Caterpillars infected with baculovirus climb to the tops of trees, where they melt and drip the virus onto foliage below. Credit: Michael Grove

The genetic mechanism behind a virus's ability to change the behaviour of a caterpillar is revealed today in a study published in Science1.

European gypsy moth caterpillars (Lymantria dispar) have an arduous existence, scaling trees at night to feed on leaves then trekking all the way back down to the safety of the ground during the day. But a baculovirus can dramatically change this behaviour — a caterpillar in the final stages of infection no longer returns to the ground.

Death is then swift — the virus unleashes a battery of enzymes that digest the caterpillar from the inside out, releasing a rain of new viral particles from the liquefying animal. Because this happens up high, the virus is dispersed widely.

But how a simple virus could control caterpillar behaviour was a mystery. Kelli Hoover of Pennsylvania State University in University Park, who led the research, had a hunch that a gene in the virus called egt could be responsible.

The gene encodes an enzyme known to inactivate the caterpillar hormone 20-hydroxyecdysone, which triggers moulting.

Because the caterpillars normally descend the tree to moult, Hoover figured that their tendency to remain high up when infected by the virus might be because the moulting hormone was being blocked. Her team tested this idea by disrupting the egt gene in the virus. Caterpillars infected with the modified virus returned to the bottom of a tall experimental bottle to die, whereas those infected with the normal, egt-containing, virus died high up the side of the bottle.

The work provides a neat explanation for how a viral gene can affect caterpillar behaviour. "Interfering with the hormonal system is the most elegant way to influence complex traits such as behaviour," says Hoover.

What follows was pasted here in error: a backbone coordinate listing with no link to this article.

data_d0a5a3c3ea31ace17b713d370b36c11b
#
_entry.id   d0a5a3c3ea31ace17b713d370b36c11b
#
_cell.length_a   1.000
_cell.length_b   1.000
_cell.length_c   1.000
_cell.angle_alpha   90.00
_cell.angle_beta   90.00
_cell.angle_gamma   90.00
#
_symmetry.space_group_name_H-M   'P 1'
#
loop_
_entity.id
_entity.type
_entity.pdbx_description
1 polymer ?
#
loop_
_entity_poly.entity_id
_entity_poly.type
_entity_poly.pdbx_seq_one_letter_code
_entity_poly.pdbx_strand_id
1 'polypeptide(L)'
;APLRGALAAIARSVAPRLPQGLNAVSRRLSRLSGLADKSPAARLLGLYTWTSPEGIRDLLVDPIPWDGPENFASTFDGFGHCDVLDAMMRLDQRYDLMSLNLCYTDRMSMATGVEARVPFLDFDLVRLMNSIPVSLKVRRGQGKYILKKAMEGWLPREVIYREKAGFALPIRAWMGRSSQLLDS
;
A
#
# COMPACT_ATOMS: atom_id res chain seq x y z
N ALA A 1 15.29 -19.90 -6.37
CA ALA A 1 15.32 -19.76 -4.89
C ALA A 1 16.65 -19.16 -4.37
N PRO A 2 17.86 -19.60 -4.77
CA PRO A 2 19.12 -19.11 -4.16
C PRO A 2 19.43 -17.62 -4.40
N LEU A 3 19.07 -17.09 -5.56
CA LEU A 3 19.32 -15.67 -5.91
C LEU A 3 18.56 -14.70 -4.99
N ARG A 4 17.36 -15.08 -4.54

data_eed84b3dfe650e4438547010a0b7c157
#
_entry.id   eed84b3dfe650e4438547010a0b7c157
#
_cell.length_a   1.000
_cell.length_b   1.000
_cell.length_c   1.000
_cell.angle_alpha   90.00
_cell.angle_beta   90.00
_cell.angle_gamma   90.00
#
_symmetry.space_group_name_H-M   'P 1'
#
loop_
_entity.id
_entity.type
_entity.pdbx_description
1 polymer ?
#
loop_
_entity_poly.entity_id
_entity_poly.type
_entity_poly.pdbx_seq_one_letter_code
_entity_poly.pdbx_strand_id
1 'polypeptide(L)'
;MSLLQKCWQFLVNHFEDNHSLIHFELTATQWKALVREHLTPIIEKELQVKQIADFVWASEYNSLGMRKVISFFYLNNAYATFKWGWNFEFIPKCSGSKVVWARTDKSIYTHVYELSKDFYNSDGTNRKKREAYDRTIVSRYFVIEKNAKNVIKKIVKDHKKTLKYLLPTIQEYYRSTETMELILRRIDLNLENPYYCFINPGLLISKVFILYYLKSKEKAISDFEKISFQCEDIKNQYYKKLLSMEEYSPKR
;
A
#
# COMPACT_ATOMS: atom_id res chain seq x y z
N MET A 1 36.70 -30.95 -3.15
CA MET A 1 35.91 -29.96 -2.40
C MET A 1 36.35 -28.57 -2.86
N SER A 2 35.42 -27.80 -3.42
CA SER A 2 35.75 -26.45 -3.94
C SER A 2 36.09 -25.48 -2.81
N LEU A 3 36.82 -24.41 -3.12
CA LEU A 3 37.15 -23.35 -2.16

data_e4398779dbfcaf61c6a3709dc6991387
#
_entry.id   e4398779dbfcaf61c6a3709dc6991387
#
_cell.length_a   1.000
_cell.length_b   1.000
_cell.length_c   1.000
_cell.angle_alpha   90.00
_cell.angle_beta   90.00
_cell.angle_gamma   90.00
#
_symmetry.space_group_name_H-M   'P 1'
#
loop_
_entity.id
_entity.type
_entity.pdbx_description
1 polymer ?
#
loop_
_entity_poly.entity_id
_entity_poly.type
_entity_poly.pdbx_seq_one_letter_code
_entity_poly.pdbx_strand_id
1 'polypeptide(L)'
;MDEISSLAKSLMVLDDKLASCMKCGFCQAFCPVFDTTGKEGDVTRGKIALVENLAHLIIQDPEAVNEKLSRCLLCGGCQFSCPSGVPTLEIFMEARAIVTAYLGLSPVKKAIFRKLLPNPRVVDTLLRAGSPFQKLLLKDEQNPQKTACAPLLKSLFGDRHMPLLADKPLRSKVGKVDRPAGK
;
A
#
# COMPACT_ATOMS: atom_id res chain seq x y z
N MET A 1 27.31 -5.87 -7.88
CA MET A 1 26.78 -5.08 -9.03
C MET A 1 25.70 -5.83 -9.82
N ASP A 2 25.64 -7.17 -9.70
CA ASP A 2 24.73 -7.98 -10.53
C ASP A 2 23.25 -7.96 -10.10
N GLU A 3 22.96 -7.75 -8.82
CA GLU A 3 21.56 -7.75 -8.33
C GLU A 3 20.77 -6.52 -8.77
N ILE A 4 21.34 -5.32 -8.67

Parasitologist Glenn McConkey from the University of Leeds, UK, agrees. "For a parasite gene to affect something as complex as host behaviour, it must be modifying something neural and that means either hormones or neurotransmission," he says.

The extended phenotype

The baculovirus provides a graphic illustration of the concept of an 'extended phenotype', first proposed by Richard Dawkins in his 1982 book of the same name. Dawkins argues that the definition of phenotype should be extended to include all effects that a gene has on its environment, inside or outside the body of the organism it comes from.

There are several other examples of parasites that have extended phenotypes, including fungi that turn ants into 'zombies' clamped onto leaves in the ideal position for fungal spore dispersal2, and a Toxoplasma parasite that causes rats to lose their fear of cats, making the rats more likely to be eaten, thereby enhancing transmission of the parasite to the cat, its main host3.

Until now, however, the final piece of the extended phenotype concept — a definitive link to a specific gene — had been missing. Co-author David Hughes, also from Pennsylvania State University, has also worked on the zombie ants and is in no doubt as to the importance of the new work. "To me this moves the concept of the extended phenotype forward in quite a dramatic fashion," he says. "This is the first empirical evidence that a gene in the body of one organism can have a direct effect on another organism."

McConkey, however, is more cautious, explaining that coincidental behavioural changes need to be ruled out. He uses the example of malaria to illustrate his point. "If you are ill with malaria you tend to lie down a lot and this makes you more likely to get bitten by a mosquito. This apparent benefit to the malaria parasite is entirely coincidental."